Music literally speaks to some people. They have an uncanny ability to understand the rhythms and patterns of sounds. If you often find yourself whistling, humming, finger tapping or singing lyrics that are stuck in your head, then music can become an effective tool to enhance your online education.
If you have a musical learning style, which is one of the eight types of intelligence, then you likely excel at passing oral exams or writing essays just after a lecture. In contrast, you probably struggle with timed tests that require you to respond to something you just read. As an aural learner, you can incorporate music into your study sessions to increase your understanding and retention of information.
Using Music as a Learning Tool
Music has a mysterious effect on the brain. It simultaneously relaxes the mind and provides that extra boost of energy and attentiveness you need to tackle a complex subject. Some melodies actually alter your alpha brainwave state so that you achieve a higher level of awareness and relaxation. When your brain is energized yet calm, it is most receptive to learning.
As a result, music is an exceptionally effective memory tool for auditory learners. Music works as a study aid because it stimulates the brain’s pleasure and reward centers, and it excites the right side where long-term memory is stored. When combined with reading, which rouses the left side, music engages your entire brain in the learning process.
Since this increases your ability to organize and recall information when you need it, music is a valuable tool when reviewing classroom materials. Your ritual can be as simple as switching on the radio or as complex as creating special playlists for specific class topics or types of assignments. The key to success is selecting the right types of music, at the right volume, to produce a stress-free learning environment that capitalizes upon the strengths of your learning style.
Start with a motivational song that signals the start of your study session, then switch to something that is appropriate for the subject matter. Classical, jazz or baroque music might calm your nerves long enough to understand basic algebra while thumping rock and roll might provide the inspiration you need to knock out a fantastic PowerPoint presentation.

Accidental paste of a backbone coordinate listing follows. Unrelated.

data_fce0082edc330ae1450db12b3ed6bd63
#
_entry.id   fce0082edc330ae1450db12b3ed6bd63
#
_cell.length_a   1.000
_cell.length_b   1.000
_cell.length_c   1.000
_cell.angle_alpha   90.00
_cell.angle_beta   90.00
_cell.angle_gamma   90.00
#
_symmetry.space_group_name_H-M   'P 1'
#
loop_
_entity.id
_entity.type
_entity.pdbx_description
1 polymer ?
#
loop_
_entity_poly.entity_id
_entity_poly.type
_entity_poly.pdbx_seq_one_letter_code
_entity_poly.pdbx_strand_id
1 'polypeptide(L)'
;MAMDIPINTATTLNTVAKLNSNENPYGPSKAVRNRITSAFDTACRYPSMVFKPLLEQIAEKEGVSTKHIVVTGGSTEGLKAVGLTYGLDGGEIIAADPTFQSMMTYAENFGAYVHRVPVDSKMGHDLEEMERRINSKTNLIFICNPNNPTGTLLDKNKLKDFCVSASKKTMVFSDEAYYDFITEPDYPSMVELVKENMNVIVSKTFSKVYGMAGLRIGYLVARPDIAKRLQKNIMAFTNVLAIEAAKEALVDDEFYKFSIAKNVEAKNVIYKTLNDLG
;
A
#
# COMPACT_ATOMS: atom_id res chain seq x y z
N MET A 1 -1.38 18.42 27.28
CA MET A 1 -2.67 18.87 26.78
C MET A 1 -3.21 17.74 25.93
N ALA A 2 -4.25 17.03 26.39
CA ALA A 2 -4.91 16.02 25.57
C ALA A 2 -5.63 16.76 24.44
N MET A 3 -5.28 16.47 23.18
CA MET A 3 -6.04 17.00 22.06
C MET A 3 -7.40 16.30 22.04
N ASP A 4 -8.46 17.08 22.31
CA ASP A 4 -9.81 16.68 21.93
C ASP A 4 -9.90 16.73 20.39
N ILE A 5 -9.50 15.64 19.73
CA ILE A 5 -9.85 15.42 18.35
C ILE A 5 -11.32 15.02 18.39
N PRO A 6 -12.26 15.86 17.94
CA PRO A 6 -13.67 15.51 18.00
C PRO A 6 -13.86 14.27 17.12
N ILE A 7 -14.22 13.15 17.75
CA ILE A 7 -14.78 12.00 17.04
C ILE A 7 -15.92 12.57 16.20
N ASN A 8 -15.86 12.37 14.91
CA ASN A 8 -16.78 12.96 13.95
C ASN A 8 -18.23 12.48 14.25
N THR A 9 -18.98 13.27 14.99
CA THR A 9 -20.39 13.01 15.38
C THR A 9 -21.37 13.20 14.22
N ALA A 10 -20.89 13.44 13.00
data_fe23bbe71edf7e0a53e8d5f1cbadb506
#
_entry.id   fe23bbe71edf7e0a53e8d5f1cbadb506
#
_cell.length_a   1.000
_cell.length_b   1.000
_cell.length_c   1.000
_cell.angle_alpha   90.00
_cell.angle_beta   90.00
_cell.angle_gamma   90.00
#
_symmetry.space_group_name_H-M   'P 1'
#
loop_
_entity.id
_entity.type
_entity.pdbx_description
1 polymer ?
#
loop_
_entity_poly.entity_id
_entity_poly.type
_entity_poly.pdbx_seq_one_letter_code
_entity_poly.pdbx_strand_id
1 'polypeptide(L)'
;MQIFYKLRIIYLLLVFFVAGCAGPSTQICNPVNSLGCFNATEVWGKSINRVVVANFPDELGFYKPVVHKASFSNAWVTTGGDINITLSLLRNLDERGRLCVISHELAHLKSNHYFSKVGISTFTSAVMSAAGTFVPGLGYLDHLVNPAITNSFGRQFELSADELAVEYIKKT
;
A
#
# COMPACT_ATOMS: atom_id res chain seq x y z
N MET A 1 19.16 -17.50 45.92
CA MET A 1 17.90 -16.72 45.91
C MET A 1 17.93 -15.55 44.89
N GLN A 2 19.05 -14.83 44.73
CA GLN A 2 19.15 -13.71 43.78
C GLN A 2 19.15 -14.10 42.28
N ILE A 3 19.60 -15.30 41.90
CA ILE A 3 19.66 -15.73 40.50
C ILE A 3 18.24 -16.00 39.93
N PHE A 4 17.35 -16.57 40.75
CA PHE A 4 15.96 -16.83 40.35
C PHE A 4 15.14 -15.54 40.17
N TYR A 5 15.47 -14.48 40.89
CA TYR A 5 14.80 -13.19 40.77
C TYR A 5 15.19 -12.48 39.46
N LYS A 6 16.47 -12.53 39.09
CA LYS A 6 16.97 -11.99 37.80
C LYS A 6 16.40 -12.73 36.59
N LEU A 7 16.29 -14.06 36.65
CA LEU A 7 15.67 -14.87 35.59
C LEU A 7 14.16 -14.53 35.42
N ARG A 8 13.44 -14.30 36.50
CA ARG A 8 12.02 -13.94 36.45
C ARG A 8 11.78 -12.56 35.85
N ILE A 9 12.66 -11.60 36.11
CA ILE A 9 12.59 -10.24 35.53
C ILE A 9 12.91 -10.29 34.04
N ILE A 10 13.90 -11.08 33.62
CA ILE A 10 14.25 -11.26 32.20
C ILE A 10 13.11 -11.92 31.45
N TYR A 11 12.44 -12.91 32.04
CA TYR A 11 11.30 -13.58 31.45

You can also use music to reinforce class concepts that you are having a difficult time understanding. Seek out music that resembles the content, such as playing 1970s protest songs while reading Shakespeare or listening to blues as you read about African American history.
If you are having a particularly difficult time studying for a test, listen to only one song or artist repeatedly. You can play the song before the exam starts for motivation, and hum it to yourself if you are stuck on an answer. The music will open the vault on your long-term memory bank and likely present the answer.
Create Your Own Musical Mnemonic Devices
Auditory learners often excel in their studies once they learn how to properly employ mnemonic devices. These little ditties, which are used to teach children essential information about things like their ABCs and 123s, group small bites of information into larger chunks that are easier to remember.
As a learning technique, mnemonics are best exercised when you need to memorize a long list of facts, such as names, stages, steps or characteristics. You can write your own songs, poems, phrases, rhymes, chants or raps to help you with the word association game. For inspiration, borrow the tune of an old nursery rhyme or a current advertising jingle. Think of songs like “One, two, buckle my shoe…” and “In 1492, Columbus sailed the ocean blue.” Although the lines do not need to rhyme, the lilt of the similar words is easier to recall.
Additional Auditory Tools
If you find that music makes a noticeable difference in how well you study, then consider incorporating other popular auditory techniques into your online learning plan. This can include podcasts, text readers and books on tape. Most modern computers also include speech recognition tools that can type as you speak then read the text back to you. By closing your eyes when you listen to these study aids, your ears go on high alert.
Reading your textbook or study notes aloud can also stimulate your auditory system as well. Utilize your natural abilities by recording the reading and then listening to it as you drive to work or eat lunch. When taking a test, close your eyes and repeat the facts you do remember out loud. This just may lure the elusive answer to the surface.